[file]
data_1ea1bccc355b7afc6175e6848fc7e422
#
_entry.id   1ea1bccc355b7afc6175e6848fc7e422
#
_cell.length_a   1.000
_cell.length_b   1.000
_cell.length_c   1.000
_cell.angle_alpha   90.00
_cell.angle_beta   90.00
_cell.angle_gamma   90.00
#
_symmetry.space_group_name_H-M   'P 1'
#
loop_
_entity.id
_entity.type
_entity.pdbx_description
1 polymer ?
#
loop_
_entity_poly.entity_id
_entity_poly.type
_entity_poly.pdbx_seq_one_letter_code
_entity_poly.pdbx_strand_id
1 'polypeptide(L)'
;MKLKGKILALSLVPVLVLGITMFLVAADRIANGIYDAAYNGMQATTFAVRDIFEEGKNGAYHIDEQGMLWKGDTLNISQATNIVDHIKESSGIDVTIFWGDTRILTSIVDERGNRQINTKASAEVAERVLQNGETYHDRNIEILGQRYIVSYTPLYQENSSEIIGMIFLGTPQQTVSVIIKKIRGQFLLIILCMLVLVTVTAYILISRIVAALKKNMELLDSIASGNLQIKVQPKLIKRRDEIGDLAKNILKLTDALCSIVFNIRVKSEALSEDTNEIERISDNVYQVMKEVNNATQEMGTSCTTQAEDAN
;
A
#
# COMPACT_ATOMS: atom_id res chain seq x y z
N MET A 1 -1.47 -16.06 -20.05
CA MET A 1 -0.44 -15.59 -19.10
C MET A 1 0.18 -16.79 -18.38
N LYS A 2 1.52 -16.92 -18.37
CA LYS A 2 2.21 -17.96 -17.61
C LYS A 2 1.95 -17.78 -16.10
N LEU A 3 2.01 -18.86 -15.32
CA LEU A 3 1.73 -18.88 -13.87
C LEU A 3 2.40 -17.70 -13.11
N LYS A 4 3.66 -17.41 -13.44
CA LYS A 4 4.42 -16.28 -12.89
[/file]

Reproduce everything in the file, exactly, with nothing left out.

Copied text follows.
data_1ea1bccc355b7afc6175e6848fc7e422
#
_entry.id   1ea1bccc355b7afc6175e6848fc7e422
#
_cell.length_a   1.000
_cell.length_b   1.000
_cell.length_c   1.000
_cell.angle_alpha   90.00
_cell.angle_beta   90.00
_cell.angle_gamma   90.00
#
_symmetry.space_group_name_H-M   'P 1'
#
loop_
_entity.id
_entity.type
_entity.pdbx_description
1 polymer ?
#
loop_
_entity_poly.entity_id
_entity_poly.type
_entity_poly.pdbx_seq_one_letter_code
_entity_poly.pdbx_strand_id
1 'polypeptide(L)'
;MKLKGKILALSLVPVLVLGITMFLVAADRIANGIYDAAYNGMQATTFAVRDIFEEGKNGAYHIDEQGMLWKGDTLNISQATNIVDHIKESSGIDVTIFWGDTRILTSIVDERGNRQINTKASAEVAERVLQNGETYHDRNIEILGQRYIVSYTPLYQENSSEIIGMIFLGTPQQTVSVIIKKIRGQFLLIILCMLVLVTVTAYILISRIVAALKKNMELLDSIASGNLQIKVQPKLIKRRDEIGDLAKNILKLTDALCSIVFNIRVKSEALSEDTNEIERISDNVYQVMKEVNNATQEMGTSCTTQAEDAN
;
A
#
# COMPACT_ATOMS: atom_id res chain seq x y z
N MET A 1 -1.47 -16.06 -20.05
CA MET A 1 -0.44 -15.59 -19.10
C MET A 1 0.18 -16.79 -18.38
N LYS A 2 1.52 -16.92 -18.37
CA LYS A 2 2.21 -17.96 -17.61
C LYS A 2 1.95 -17.78 -16.10
N LEU A 3 2.01 -18.86 -15.32
CA LEU A 3 1.73 -18.88 -13.87
C LEU A 3 2.40 -17.70 -13.11
N LYS A 4 3.66 -17.41 -13.44
CA LYS A 4 4.42 -16.28 -12.89